Here are my first digital sketches for this illustration. I usually start my process out on paper. I can't quiet explain it, but this process always feels clunky to me when I start it out digitally, but I love using digital for the stages after.
When I plan out my linework I like to throw a blank white layer underneath and turn down the opacity to see the drawing below. Throw back to the animation days with animation tables that had lights behind them.
Lastly here is the final illustration. Since the Crit Arena I've lightened some of the darker values a bit and while making this post I saw in my notes I missed that Lisa needed to be messy. I added in some little smudge marks to show shes been working.
Thank you for checking out my process! Like I said, I didn't break down my digital process. While it's fairly simple, it would take a book to write out. Instead if there is a specific question I can go into, I'm more than happy to help
*Edit: Added scan of original notes page
Neha Rawat last edited by
This is really cool, Norman! I'm really digging the grungy textures and even Lisa's hairdo. And very interesting to know about the significance of "yellow" and "stripes" in film. Whenever I draw stripes it's only because it's the easiest pattern to create other than polka dots
Thank you for sharing your process!
@Norman-Morana wow! Thank you for this.
How cool! Thank you!! And interesting about the stripes. Maybe all those preppy stripes from the 80s were saying more than we thought!
Rachel Horne last edited by
@Norman-Morana Thanks for being so generous in sharing your process, really interesting info' - it's always great to see how other people work and this scene was one of my favourites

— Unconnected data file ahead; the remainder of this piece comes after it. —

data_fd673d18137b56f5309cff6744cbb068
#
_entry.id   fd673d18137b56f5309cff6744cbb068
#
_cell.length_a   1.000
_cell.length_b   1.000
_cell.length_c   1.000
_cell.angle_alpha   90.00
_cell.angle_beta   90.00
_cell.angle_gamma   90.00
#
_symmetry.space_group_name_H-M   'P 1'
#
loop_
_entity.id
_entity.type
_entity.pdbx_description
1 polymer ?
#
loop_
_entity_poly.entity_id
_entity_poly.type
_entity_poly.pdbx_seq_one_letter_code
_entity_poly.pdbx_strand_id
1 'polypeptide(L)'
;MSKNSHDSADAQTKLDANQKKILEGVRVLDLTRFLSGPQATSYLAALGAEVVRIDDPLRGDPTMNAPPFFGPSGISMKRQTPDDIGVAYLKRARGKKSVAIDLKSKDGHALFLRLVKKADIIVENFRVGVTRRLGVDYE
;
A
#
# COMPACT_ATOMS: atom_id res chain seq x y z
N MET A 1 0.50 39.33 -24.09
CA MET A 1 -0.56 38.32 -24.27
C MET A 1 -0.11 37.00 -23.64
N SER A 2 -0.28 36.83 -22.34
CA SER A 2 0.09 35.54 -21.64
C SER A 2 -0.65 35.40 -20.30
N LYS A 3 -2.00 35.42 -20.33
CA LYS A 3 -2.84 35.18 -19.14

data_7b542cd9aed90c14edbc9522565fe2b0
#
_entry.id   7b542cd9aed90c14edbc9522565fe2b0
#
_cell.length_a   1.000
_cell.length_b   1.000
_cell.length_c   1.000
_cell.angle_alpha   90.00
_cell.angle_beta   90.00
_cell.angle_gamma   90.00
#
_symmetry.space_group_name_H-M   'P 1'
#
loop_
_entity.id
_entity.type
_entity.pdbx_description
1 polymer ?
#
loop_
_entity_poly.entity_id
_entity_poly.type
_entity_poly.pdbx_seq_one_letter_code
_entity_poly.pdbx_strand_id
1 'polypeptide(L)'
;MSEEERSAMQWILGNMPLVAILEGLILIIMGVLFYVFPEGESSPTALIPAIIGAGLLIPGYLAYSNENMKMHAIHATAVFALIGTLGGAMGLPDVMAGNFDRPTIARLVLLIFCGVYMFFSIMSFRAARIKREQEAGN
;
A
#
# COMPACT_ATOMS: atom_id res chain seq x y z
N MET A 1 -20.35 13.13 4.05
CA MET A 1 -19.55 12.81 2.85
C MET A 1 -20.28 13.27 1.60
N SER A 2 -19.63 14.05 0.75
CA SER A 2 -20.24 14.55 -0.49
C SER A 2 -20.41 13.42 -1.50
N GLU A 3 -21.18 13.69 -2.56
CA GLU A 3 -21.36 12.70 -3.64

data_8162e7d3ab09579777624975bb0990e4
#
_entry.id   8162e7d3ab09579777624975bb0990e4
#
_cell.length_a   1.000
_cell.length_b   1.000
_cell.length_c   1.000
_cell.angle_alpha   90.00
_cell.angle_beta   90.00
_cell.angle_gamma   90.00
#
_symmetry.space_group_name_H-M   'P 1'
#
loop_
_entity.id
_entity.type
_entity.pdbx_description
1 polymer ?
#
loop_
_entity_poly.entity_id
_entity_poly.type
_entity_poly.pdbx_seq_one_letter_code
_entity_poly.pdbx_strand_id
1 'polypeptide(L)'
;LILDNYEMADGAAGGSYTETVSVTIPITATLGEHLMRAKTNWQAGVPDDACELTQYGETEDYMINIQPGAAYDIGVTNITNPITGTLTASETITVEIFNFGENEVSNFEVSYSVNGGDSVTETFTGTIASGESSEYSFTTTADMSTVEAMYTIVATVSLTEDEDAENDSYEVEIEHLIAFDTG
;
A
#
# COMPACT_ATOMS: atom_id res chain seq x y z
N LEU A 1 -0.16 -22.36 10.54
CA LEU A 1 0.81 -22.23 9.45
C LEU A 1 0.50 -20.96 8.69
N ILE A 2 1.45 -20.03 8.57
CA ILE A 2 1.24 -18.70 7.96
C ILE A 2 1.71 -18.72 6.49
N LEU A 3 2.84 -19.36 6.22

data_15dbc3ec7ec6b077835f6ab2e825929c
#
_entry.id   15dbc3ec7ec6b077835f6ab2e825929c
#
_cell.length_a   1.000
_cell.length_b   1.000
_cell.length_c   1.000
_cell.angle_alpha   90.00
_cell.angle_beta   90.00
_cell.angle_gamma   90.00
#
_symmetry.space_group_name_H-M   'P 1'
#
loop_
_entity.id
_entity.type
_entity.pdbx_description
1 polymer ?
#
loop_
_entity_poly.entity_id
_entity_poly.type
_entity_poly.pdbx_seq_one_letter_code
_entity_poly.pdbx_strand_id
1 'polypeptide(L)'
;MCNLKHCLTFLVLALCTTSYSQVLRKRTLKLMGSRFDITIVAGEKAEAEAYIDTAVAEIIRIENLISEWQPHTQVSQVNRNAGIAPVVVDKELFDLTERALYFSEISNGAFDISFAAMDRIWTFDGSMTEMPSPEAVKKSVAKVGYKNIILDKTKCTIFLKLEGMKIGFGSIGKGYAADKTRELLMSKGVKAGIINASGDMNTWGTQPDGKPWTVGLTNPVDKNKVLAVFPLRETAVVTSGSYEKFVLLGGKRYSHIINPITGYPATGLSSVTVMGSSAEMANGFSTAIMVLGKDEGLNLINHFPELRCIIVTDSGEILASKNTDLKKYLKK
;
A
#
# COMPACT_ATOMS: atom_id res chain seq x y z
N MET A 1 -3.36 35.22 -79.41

Coley last edited by
Your style is far and away one of my favorites on this forum. Thanks for sharing your process!
Taking the SVS live classes has helped me get into the habit of thumbnails! It was tough at first (I could maybe do 5 in an hour then needed a break) but now I can doodle out at least 5 ideas in minutes! And my compositions are better for it.
Nice work on the illustration! Thinking about value early on helped it become a strong piece. And it's great storytelling that the object causing the destruction is off-screen, gets my imagination going.
@Neha-Rawat Thank you, Neha! There's all kinds of little tricks like that you could do with color! It's fun when you can pick up when a film maker is using color is a specific way. The movie Amelie is a great example. I think it was in that movie that whenever you saw something blue enter a scene something good was about to happen.
You're very welcome, It was fun to write up
@Coley you're too kind haha, thank you
@carriecopadraws Thats fantastic! It's exciting to hear about people's art break throughs
And thank you! I've definitely found more success when spending extra time in the planning phase.
Jeremy Ross last edited by
Hi @Norman-Morana, thank you for sharing your process! Most people have no clue how much goes into an illustration! I am taking notes from your lesson!